The Speed Project Atacama: The rebel race across a desert

The Speed Project Atacama: The rebel race across a desert

The Atacama Desert, Chile.

The driest non-polar desert on earth.

Average annual rainfall? Under a millimetre, with some regions waiting decades between sparse showers.

The temperature swings from 30C in the day to below freezing at night.

It is a region so barren and devoid of life that Nasa regularly uses it to simulate and practise for their landings on Mars.

It sounds like a tricky enough place to organise a Parkrun, so where do you even begin organising a 310-mile non-stop ultra-marathon?

If your name is Nils Arend – and your race is The Speed Project – the answer is simple.

You don’t.

It’s 4am in late November in the Chilean beach city of Iquique.

Ninety runners from all over the world are limbering up in a deserted skatepark on the beachfront, 50m from the Pacific Ocean.

The streets, other than a host of stray dogs, are deserted. Apart from the buzz of camera drones flying overhead and the nervous energy of the short-shorted runners milling about, it is strangely quiet.

Until a voice rises above the rest.

It’s the softly spoken German-American fusion accent of the man who has convinced everyone to be here.

And, more importantly, to leave here, on foot, and run across the Atacama Desert, alongside the main highway, to the ‘finish line’ at San Pedro de Atacama, some 500km away and at an altitude of 2,400m.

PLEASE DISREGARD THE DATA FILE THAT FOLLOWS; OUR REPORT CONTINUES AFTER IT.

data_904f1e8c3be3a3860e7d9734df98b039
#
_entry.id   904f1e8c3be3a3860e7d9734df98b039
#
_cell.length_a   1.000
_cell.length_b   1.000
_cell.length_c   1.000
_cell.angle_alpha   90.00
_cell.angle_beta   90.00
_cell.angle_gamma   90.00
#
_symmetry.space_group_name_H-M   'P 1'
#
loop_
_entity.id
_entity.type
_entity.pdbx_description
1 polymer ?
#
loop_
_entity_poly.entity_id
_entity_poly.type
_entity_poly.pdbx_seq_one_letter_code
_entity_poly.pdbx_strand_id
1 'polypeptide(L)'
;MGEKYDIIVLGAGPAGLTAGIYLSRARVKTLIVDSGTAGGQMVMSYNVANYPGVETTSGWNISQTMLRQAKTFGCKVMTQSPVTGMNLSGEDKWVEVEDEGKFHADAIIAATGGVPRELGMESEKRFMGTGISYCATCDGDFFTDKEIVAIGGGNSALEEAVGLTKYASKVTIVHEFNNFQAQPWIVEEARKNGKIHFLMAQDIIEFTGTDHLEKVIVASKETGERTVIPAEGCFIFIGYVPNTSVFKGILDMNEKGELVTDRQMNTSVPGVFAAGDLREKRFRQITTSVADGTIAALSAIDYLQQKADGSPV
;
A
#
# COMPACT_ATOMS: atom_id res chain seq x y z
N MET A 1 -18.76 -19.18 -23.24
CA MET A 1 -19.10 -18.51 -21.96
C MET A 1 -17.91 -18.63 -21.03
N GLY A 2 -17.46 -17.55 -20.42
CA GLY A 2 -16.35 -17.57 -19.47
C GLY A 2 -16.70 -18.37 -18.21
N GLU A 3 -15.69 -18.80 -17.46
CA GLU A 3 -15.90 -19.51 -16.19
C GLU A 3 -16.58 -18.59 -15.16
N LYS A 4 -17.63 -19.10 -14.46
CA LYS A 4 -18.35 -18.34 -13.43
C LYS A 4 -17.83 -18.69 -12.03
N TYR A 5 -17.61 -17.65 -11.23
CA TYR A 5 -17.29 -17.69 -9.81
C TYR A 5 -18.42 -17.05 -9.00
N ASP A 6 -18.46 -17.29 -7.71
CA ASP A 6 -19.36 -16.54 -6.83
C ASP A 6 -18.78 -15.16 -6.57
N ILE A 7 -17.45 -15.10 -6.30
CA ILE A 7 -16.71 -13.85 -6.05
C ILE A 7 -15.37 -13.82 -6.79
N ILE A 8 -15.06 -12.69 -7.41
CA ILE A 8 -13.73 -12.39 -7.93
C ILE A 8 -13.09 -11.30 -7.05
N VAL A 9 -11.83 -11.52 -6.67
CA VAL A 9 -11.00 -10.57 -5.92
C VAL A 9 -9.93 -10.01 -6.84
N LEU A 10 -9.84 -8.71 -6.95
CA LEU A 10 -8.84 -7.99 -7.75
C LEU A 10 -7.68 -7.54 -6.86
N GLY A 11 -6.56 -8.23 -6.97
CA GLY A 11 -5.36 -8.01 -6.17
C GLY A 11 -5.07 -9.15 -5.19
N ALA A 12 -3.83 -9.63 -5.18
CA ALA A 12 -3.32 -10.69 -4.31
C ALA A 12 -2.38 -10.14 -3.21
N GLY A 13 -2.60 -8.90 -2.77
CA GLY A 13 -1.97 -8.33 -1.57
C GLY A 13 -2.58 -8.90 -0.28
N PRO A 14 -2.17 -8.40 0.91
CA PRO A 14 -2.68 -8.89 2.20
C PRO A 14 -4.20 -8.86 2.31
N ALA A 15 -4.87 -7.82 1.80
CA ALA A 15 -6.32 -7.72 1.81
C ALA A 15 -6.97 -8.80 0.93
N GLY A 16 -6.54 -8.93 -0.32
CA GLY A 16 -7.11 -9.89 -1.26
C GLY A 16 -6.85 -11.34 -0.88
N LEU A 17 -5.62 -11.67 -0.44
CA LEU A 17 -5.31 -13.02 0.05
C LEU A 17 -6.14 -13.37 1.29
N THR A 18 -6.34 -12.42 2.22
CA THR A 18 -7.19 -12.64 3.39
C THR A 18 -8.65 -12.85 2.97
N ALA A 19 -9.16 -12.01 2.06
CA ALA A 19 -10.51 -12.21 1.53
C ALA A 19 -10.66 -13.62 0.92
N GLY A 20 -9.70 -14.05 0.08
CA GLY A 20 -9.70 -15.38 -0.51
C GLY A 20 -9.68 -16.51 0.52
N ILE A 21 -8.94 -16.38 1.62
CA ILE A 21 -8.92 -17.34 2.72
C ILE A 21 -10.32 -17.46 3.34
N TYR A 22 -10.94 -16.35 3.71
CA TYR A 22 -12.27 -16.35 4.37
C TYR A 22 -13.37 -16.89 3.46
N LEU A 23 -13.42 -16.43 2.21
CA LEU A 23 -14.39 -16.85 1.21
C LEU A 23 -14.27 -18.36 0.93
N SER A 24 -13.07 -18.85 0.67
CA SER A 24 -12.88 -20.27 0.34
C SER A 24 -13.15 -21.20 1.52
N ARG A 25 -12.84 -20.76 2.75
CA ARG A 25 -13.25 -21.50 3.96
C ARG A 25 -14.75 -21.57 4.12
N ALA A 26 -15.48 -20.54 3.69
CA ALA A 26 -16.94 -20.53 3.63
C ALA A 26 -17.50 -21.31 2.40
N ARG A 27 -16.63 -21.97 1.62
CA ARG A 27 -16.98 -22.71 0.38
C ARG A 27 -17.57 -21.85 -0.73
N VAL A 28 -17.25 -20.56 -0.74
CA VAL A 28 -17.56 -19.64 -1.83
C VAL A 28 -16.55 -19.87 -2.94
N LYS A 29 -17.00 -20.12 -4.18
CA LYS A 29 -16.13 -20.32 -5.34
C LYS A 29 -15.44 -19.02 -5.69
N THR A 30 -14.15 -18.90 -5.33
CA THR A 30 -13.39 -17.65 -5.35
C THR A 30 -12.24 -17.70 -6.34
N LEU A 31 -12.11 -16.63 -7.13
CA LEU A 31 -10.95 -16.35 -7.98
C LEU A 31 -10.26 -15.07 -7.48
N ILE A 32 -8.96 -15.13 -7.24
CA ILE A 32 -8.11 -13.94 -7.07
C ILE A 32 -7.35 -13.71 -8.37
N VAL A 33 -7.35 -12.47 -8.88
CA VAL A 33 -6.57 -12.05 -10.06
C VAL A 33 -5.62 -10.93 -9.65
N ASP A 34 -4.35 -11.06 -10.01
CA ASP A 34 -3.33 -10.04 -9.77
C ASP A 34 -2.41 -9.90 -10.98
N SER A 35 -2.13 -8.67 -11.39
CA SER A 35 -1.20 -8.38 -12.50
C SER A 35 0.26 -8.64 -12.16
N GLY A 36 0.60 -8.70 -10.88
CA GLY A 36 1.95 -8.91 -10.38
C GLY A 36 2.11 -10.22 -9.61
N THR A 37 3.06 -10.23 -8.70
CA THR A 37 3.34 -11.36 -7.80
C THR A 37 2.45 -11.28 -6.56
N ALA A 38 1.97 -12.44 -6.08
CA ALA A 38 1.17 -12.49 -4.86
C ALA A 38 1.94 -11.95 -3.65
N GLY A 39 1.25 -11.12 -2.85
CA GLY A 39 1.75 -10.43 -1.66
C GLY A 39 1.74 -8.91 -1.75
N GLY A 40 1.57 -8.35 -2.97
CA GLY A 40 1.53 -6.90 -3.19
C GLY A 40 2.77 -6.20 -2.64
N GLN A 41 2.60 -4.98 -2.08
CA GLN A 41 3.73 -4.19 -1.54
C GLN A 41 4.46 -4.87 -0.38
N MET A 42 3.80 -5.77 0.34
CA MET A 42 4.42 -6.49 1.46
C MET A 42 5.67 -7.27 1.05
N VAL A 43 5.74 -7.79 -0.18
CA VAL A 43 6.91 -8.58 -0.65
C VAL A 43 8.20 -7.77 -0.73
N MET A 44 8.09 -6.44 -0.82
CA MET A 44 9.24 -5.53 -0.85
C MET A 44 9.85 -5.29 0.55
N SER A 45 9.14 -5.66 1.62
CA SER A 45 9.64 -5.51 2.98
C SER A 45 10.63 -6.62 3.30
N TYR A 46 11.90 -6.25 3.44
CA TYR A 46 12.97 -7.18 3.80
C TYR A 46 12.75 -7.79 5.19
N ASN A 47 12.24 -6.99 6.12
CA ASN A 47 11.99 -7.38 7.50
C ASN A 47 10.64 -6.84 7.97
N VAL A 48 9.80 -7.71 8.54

Like the American version of The Speed Project (TSP) from Los Angeles to Las Vegas which made organiser Arend’s name, this race has no prize money, no rules, no set route and no website.

And, like LA-LV, there is no official way to enter.

Invitations and intros come via Arend’s WhatsApp, and the event itself is unsanctioned and entirely unsupported.

Unsupported, perhaps, but certainly not under the radar.

Among the 90 runners – broken down into 15 teams of six – are former Olympians, a high-profile American TV presenter, the so-called “real-life Forrest Gump” William Goodge, who this summer became the fastest Briton to run across America,, external and former women’s international footballer Daniela Andrade, who has run the length of Chile solo.

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